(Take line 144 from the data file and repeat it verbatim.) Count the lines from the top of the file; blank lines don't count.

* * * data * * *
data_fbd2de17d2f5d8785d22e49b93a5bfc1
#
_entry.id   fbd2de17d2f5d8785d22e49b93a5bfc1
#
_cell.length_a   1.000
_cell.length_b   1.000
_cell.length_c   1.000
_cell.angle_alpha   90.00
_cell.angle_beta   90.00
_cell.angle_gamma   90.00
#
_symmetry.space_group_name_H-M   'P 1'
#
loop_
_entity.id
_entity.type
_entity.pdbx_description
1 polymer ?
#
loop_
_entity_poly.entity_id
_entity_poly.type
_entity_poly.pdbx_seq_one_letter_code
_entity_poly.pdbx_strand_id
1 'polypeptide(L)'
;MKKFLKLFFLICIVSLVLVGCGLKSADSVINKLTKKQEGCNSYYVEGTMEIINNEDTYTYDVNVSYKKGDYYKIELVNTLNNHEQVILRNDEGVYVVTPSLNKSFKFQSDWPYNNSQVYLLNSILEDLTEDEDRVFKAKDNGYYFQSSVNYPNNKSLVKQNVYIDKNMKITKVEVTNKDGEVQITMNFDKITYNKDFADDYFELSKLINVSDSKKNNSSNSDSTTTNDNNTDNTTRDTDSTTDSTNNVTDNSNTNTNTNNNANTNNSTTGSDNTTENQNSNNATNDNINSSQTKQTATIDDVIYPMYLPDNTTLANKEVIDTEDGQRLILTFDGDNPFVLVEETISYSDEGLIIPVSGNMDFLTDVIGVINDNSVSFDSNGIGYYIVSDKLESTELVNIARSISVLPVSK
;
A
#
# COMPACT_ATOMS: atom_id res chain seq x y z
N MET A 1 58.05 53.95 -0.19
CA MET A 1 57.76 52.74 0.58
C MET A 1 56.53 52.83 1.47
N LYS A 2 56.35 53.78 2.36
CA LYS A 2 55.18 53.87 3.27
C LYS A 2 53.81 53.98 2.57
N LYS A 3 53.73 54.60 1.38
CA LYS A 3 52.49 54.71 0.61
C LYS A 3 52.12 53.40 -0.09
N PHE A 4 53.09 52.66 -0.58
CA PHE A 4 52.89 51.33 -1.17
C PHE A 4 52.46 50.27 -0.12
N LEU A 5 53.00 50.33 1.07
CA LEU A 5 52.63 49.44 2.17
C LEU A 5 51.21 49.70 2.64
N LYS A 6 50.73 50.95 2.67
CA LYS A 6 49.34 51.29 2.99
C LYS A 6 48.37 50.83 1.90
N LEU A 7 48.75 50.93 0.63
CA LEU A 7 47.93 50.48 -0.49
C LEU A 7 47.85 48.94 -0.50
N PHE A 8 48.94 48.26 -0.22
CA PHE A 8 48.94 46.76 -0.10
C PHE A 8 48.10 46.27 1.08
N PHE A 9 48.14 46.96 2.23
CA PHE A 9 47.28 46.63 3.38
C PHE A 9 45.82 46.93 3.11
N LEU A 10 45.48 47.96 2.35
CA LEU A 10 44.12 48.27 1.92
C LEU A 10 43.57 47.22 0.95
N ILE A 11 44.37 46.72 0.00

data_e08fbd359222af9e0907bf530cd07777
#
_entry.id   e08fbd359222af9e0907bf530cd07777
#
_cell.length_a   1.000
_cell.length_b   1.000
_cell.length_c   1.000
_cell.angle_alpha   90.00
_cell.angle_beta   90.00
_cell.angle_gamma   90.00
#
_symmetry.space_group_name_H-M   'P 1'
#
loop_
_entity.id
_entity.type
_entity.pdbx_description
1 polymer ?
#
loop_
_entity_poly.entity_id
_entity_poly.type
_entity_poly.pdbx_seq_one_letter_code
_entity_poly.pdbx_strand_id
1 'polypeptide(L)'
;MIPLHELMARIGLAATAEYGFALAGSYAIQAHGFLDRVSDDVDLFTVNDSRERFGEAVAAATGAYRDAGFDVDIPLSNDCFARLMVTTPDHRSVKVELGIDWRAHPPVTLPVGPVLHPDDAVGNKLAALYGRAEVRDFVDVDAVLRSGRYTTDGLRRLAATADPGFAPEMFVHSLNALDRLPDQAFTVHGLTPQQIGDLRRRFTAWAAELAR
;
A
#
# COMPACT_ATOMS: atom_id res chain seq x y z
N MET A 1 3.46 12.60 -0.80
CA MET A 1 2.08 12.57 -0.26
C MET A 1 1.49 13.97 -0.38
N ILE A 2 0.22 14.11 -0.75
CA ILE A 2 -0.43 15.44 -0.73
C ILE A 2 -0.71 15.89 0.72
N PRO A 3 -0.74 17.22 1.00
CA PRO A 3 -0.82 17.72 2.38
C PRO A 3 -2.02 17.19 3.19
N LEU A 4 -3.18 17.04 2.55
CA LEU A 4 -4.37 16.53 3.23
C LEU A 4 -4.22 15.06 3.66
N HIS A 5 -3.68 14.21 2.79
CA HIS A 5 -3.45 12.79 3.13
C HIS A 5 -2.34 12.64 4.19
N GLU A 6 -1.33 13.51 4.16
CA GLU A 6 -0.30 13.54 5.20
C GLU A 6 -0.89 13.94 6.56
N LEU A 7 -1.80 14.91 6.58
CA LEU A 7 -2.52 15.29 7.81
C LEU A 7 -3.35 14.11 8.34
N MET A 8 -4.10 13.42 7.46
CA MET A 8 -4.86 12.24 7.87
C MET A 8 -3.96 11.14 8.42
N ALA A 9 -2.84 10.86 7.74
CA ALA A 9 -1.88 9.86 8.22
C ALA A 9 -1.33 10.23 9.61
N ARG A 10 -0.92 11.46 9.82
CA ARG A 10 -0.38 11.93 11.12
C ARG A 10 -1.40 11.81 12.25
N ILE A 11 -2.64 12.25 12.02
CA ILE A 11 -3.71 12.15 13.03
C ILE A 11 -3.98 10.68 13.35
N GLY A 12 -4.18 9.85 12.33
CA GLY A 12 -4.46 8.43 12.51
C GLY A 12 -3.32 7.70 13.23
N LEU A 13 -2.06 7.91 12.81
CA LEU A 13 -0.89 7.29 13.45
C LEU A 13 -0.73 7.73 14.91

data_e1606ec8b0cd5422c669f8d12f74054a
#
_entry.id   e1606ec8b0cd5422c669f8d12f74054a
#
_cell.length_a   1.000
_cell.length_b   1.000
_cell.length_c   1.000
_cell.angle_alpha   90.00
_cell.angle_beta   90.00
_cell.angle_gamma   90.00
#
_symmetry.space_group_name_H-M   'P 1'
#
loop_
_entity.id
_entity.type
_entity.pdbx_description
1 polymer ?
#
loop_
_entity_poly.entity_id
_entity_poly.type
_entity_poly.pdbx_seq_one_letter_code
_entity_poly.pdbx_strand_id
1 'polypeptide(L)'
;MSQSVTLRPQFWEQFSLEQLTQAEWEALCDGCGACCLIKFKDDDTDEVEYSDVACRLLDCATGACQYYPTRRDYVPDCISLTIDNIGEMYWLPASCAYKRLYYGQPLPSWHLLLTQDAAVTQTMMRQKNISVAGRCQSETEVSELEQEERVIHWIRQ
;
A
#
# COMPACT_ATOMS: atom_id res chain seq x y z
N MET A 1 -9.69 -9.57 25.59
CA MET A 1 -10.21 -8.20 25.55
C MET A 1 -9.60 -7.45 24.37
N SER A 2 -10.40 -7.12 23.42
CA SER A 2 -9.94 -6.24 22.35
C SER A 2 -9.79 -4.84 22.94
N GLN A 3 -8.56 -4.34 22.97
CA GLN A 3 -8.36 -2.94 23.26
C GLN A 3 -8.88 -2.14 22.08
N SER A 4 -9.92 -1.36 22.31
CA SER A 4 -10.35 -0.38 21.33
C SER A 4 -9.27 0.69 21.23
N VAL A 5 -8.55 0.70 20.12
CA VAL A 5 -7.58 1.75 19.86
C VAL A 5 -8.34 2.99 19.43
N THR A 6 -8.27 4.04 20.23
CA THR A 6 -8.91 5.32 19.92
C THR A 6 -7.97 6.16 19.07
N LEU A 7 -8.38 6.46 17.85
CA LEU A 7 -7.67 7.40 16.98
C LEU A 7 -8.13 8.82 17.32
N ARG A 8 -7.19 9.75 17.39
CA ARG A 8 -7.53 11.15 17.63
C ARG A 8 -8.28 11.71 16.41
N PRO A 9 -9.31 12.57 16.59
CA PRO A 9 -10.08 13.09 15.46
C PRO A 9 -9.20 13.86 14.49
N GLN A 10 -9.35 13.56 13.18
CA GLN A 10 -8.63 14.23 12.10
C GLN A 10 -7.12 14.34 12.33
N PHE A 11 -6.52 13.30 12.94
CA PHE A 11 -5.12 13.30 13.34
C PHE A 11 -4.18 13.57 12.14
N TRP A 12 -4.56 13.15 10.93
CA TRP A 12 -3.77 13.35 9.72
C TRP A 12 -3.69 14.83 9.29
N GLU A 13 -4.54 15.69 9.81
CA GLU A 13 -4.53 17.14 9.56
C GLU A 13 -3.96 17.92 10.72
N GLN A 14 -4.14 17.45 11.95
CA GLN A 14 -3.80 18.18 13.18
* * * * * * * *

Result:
loop_